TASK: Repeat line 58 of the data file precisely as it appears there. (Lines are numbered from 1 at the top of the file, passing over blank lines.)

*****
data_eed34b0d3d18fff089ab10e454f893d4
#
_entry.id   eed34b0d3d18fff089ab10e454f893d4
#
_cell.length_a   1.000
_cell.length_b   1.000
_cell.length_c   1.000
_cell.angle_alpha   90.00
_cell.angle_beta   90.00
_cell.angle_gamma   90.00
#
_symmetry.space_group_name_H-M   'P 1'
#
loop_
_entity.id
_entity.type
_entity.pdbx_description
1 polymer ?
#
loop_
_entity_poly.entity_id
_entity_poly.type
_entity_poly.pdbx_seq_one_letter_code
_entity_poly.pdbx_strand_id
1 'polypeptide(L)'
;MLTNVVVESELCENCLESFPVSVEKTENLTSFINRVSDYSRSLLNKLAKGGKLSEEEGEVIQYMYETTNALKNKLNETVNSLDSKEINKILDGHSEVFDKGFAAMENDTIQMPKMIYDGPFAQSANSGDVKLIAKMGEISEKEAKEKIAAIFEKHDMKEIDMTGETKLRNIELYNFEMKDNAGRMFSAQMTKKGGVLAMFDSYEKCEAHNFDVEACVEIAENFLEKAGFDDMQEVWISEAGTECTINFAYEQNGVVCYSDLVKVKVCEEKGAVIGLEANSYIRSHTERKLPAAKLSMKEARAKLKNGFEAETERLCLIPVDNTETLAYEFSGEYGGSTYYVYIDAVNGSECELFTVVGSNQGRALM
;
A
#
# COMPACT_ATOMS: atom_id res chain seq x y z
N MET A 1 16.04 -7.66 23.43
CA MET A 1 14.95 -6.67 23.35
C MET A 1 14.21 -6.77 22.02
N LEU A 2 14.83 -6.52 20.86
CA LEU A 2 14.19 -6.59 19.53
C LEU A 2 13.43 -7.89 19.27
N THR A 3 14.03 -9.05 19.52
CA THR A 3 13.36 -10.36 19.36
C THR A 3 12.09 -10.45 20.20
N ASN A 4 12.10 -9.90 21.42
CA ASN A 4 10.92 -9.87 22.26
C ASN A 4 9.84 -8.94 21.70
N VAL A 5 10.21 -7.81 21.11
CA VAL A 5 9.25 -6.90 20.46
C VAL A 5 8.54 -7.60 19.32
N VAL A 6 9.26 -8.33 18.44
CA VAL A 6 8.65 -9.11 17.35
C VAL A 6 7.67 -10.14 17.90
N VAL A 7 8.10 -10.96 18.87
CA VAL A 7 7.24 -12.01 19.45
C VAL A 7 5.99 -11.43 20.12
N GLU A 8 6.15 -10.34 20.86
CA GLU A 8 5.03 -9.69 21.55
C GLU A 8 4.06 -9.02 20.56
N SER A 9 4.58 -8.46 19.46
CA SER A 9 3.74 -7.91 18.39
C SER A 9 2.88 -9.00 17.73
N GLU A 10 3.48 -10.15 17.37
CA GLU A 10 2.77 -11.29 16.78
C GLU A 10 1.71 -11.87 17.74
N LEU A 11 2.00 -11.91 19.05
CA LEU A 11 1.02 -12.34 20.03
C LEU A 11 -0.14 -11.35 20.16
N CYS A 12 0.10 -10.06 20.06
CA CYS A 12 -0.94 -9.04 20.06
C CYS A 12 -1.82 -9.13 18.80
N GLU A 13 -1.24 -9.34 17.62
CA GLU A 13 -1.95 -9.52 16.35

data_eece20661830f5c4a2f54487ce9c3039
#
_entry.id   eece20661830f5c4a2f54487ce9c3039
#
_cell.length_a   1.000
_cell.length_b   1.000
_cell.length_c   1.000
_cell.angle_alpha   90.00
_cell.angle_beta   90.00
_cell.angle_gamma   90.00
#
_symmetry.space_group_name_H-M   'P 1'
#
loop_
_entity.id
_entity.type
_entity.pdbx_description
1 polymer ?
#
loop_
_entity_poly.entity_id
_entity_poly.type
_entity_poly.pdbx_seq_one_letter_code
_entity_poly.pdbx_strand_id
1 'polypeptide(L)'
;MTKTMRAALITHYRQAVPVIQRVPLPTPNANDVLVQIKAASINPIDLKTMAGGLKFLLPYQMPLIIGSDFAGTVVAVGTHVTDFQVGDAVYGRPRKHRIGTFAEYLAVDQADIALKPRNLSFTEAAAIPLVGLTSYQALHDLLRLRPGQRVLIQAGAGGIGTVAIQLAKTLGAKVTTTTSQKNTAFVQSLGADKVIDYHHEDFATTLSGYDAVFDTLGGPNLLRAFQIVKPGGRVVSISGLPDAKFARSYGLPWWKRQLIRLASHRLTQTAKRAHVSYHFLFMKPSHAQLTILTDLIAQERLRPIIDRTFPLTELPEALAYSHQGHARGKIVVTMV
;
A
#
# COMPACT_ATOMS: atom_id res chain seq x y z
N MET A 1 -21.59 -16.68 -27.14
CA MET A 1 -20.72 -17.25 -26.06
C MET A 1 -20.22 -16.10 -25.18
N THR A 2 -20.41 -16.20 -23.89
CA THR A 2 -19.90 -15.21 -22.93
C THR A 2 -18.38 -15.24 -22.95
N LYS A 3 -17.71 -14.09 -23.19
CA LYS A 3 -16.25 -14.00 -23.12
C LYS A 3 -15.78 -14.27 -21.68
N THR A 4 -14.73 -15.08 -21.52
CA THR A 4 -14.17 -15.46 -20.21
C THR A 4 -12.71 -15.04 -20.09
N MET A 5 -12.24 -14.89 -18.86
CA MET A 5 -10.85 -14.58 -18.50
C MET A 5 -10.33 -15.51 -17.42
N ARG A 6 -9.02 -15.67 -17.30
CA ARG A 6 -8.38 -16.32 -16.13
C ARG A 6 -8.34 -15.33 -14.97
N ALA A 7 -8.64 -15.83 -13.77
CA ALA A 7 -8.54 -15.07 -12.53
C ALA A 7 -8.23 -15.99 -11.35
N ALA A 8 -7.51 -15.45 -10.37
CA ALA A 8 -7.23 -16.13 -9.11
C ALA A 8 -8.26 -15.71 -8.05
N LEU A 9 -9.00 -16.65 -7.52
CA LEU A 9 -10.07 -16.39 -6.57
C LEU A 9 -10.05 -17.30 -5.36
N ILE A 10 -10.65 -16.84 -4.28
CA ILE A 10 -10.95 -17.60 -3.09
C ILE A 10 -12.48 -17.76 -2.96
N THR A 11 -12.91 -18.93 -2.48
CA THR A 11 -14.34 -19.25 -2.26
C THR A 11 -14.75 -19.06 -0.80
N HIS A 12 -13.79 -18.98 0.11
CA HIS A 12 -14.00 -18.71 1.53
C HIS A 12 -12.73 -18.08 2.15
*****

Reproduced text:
N GLU A 10 3.48 -10.15 17.37